Format

Send to

Choose Destination
Int J Epidemiol. 2018 Apr 1;47(2):597-604. doi: 10.1093/ije/dyx224.

A two-step method for variable selection in the analysis of a case-cohort study.

Author information

1
MRC Biostatistics Unit, Cambridge, UK.
2
MRC Epidemiology Unit, Cambridge, UK.

Abstract

Background:

Accurate detection and estimation of true exposure-outcome associations is important in aetiological analysis; when there are multiple potential exposure variables of interest, methods for detecting the subset of variables most likely to have true associations with the outcome of interest are required. Case-cohort studies often collect data on a large number of variables which have not been measured in the entire cohort (e.g. panels of biomarkers). There is a lack of guidance on methods for variable selection in case-cohort studies.

Methods:

We describe and explore the application of three variable selection methods to data from a case-cohort study. These are: (i) selecting variables based on their level of significance in univariable (i.e. one-at-a-time) Prentice-weighted Cox regression models; (ii) stepwise selection applied to Prentice-weighted Cox regression; and (iii) a two-step method which applies a Bayesian variable selection algorithm to obtain posterior probabilities of selection for each variable using multivariable logistic regression followed by effect estimation using Prentice-weighted Cox regression.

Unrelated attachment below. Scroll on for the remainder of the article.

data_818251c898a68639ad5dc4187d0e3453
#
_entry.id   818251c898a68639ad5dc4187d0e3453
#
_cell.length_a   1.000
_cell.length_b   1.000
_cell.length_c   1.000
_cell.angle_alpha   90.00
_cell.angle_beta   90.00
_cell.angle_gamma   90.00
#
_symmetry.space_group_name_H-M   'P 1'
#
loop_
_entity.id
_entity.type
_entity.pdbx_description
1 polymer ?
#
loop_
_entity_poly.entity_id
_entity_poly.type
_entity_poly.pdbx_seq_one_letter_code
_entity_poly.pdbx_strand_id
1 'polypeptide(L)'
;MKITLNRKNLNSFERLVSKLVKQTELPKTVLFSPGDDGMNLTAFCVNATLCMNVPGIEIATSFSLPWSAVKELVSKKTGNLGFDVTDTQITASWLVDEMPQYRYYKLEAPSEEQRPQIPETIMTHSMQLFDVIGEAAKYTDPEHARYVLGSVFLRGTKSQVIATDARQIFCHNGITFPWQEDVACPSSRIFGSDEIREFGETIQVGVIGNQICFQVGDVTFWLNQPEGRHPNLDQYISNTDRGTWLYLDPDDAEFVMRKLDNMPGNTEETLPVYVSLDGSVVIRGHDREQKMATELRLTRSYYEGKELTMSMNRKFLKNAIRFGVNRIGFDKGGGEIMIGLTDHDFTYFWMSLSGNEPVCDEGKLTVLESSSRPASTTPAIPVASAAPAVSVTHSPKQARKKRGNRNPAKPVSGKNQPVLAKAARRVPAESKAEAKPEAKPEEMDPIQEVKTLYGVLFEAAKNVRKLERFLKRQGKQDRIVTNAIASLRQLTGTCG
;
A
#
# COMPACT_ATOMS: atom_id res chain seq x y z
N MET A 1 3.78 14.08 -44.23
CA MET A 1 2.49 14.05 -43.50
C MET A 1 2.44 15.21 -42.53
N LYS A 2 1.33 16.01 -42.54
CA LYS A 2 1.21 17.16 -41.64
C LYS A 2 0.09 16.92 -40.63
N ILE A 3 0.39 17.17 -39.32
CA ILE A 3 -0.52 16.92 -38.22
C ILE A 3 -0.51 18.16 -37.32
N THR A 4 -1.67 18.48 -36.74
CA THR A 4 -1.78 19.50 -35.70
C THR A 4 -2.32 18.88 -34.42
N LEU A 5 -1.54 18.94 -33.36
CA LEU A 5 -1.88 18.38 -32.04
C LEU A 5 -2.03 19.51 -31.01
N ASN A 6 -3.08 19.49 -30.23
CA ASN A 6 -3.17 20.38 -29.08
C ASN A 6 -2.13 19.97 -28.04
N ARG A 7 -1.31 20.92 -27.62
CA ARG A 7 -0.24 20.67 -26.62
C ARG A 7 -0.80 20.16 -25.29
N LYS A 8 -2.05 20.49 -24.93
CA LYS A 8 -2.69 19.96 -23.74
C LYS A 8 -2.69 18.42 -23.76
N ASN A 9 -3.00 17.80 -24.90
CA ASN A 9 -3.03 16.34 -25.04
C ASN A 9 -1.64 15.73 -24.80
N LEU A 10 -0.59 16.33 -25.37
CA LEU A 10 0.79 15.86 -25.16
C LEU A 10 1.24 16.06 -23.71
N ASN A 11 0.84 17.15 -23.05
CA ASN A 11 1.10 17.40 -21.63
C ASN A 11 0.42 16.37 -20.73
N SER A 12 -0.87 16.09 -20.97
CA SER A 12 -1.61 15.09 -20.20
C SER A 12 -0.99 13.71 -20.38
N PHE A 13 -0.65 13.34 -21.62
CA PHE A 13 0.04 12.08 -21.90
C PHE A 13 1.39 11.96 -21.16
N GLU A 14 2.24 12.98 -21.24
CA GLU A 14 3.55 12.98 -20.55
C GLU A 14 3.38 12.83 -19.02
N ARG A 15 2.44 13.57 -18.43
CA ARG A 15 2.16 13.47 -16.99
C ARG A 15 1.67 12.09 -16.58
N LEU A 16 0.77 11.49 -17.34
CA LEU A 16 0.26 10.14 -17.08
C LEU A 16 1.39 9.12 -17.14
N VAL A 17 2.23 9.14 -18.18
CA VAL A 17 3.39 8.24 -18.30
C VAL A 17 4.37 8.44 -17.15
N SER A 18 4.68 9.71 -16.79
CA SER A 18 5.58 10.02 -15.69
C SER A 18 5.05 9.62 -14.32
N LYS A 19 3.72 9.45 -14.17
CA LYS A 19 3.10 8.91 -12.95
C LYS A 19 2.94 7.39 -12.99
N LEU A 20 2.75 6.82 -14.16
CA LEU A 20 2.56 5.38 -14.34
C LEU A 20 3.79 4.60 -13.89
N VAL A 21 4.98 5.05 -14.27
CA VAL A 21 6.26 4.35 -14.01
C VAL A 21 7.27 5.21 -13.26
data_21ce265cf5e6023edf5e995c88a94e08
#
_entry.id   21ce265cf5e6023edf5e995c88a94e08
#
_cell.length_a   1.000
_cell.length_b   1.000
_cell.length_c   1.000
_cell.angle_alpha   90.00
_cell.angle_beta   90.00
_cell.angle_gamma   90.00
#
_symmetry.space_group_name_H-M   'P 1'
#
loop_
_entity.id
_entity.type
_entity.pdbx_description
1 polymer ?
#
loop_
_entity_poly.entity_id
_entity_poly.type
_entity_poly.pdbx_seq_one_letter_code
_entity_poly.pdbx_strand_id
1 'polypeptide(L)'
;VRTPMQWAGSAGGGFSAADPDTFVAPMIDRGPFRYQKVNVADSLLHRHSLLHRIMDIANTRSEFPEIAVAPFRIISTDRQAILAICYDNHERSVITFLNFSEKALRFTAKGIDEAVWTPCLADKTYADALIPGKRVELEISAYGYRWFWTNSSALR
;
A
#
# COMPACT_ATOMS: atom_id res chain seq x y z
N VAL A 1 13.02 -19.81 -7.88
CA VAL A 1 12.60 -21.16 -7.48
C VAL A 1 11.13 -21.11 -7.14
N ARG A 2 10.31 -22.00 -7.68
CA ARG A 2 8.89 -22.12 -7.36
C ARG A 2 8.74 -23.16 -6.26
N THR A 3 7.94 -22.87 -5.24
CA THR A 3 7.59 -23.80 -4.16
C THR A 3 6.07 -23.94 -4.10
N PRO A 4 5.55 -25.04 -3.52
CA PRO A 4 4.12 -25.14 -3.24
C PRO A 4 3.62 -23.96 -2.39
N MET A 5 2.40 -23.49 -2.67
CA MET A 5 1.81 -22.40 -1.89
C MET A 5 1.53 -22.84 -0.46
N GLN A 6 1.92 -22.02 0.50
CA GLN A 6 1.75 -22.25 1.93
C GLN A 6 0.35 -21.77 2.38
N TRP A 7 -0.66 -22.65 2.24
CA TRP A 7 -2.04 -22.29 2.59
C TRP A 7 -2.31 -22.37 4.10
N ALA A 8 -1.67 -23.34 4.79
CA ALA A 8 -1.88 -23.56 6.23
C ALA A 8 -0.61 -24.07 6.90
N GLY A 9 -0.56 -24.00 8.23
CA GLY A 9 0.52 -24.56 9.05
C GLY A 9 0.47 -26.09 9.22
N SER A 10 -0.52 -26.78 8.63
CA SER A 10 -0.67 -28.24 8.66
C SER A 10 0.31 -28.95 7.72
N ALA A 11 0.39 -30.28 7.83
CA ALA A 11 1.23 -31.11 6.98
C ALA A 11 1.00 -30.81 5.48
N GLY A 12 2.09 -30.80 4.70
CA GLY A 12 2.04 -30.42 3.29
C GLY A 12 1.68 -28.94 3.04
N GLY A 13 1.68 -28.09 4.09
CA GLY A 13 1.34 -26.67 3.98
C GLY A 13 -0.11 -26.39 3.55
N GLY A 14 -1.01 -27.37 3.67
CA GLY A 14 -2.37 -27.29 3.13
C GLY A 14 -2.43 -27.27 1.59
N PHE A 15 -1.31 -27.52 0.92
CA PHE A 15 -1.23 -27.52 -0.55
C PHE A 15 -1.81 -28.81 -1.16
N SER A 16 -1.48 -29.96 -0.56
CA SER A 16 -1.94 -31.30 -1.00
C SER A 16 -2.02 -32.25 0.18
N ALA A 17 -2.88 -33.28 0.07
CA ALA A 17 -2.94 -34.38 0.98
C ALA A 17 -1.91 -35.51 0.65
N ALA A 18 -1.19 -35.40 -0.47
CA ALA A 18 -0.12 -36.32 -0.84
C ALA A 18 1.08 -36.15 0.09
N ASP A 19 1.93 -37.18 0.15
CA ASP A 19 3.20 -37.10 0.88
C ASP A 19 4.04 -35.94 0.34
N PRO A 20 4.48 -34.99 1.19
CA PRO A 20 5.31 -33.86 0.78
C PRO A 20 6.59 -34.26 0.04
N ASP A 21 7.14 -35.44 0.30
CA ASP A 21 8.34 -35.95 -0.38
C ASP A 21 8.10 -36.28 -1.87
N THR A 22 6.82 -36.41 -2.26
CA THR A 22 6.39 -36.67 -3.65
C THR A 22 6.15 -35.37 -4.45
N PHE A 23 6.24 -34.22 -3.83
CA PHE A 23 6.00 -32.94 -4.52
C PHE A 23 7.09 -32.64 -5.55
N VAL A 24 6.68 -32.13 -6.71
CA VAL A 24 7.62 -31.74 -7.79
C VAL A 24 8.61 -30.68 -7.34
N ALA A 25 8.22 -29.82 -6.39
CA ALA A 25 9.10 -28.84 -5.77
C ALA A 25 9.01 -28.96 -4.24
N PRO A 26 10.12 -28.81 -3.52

Results:

Across nine different simulation scenarios, the two-step method demonstrated higher sensitivity and lower false discovery rate than the one-at-a-time and stepwise methods. In an application of the methods to data from the EPIC-InterAct case-cohort study, the two-step method identified an additional two fatty acids as being associated with incident type 2 diabetes, compared with the one-at-a-time and stepwise methods.

Conclusions:

The two-step method enables more powerful and accurate detection of exposure-outcome associations in case-cohort studies. An R package is available to enable researchers to apply this method.

PMID:
29136145
PMCID:
PMC5913627
DOI:
10.1093/ije/dyx224
[Indexed for MEDLINE]
Free PMC Article

Supplemental Content

Full text links

Icon for Silverchair Information Systems Icon for PubMed Central
Loading ...
Support Center